Beans: Tall or Short?

There are two main types of garden bean (which you may also know as green bean, wax bean, string bean, or snap bean): bush beans and pole beans. 

Bush beans: the harvest is abundant, but short-lived. Photo:

Bush beans (Phaseolus vulgaris nana) are the most popular in home gardens. They’re a non-climbing mutation of the original twining bean. Curiously, they were not developed for the family garden, but rather for commercial production, specifically to allow for mechanical harvesting. Their dense, low, bushy habit is ideal for harvesting machines … and they were further selected to produce their entire harvest all at once (if they produced a few beans here and there, machine harvesting wouldn’t be possible). For the poor home gardener, therefore, it’s either feast or famine: one week, you have enough beans to share with the food bank; the following week, nothing at all!

Pole beans just keep on producing right through the summer. This is ‘Blauhilde’, a purple-podded bean. Photo:

Pole beans (P. vulgaris communis) have a different life strategy: they too produce an abundance of beans, but not all at once, rather over a very long season, from midsummer until things cool off in the fall. The more often you harvest the pods (up to every two days), the more pole beans produce! However, they do need a support they can twine around. A trellis, obelisk, teepee, etc. about 5 to 8 feet/1.5 to 2 m tall will do the trick. Even so, they require no more space in the garden that their dwarf brothers. As a result, you get three times more beans per square foot! And you don’t have to bend down to harvest them either! So, logically, pole beans would seem to the best choice for the home gardener.

Not so fast! Bush beans are usually earlier (50–60 days) than pole beans (65–75 days). So, the wise gardener should consider planting both: a few bush beans for the first harvest and a few pole beans to feed your family for the rest of the season.

Both bush and pole beans come in a wide range of colors, shapes and sizes. Photo:

And don’t worry: you’ll find your favorite type of bean in both categories. Both bush and pole beans come in the full range of bean colors—green, yellow (wax beans), purple, red and even speckled—and the full range of pod shapes (round or flattened) and sizes. So, no more excuses: you need both types of beans for a productive vegetable garden!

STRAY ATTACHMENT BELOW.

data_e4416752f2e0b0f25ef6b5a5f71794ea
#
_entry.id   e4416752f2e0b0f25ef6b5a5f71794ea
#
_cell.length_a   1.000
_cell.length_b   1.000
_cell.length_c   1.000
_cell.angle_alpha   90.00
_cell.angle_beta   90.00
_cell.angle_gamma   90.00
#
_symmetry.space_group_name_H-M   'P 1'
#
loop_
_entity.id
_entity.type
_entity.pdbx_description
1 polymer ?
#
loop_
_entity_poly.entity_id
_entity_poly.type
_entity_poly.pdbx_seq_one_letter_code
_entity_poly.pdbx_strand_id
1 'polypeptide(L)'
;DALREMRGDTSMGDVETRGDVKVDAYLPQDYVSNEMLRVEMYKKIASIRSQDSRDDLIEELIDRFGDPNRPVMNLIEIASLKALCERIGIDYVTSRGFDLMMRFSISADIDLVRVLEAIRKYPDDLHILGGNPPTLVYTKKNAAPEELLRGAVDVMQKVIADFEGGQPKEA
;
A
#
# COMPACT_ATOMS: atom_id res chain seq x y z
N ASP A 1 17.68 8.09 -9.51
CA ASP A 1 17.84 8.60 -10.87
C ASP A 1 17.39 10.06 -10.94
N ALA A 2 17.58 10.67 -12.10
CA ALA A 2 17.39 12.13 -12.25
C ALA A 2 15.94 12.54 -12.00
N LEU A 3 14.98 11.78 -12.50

Sow beans to about one inch deep (2–3 cm) when the soil has warmed up and there is no more risk of frost. They prefer full sun and warmth and may need a bit of protection from the wind in colder climates. 

Larry Hodgson is one of Canada’s best-known garden communicators. He has notably been editor-in-chief of HousePlant Magazine, Fleurs, Plantes et Jardins, À Fleur de Pot and Houseplant Forum magazines and is currently the garden correspondent for Le Soleil and radio garden commentator for CKIA-FM Radio. He has written for many garden publications in both the United States and Canada, including Canadian Gardening, Harrowsmith, Horticulture, Fine Gardening and Organic Gardening. He also speaks frequently to horticultural groups throughout Canada and the U.S. His book credits include The Garden Lover’s Guide to Canada, Complete Guide to Houseplants, Making the Most of Shade, Perennials for Every Purpose, Annuals for Every Purpose, and Houseplants for Dummies, as well as nearly 60 other titles in English and French. He is a past president of the Garden Writers Association (now Garden Communicators International) and the winner of the prestigious 2006 Garden Media Promoter Award offered by the Perennial Plant Association. He resides in Quebec City, Quebec, Canada.

2 comments on “Beans: Tall or Short?

  1. Our growing season is so long that I do not like to bother with bush beans. I really don’t care if the pole beans start slightly later, since it is still plenty early enough. I do not like cycling new phases of bush beans in. I would rather just plant pole beans and let them go almost to the end of summer. I suppose they last into autumn in most climate, but our season is so long that they get tired by autumn.

  2. mickthornton

    I like the recommendation. I loved planting the purple pole beans least year for the first time. My season was cut short, literally, because of a rabbit that moved in and chewed through the lower vines. Thanks!

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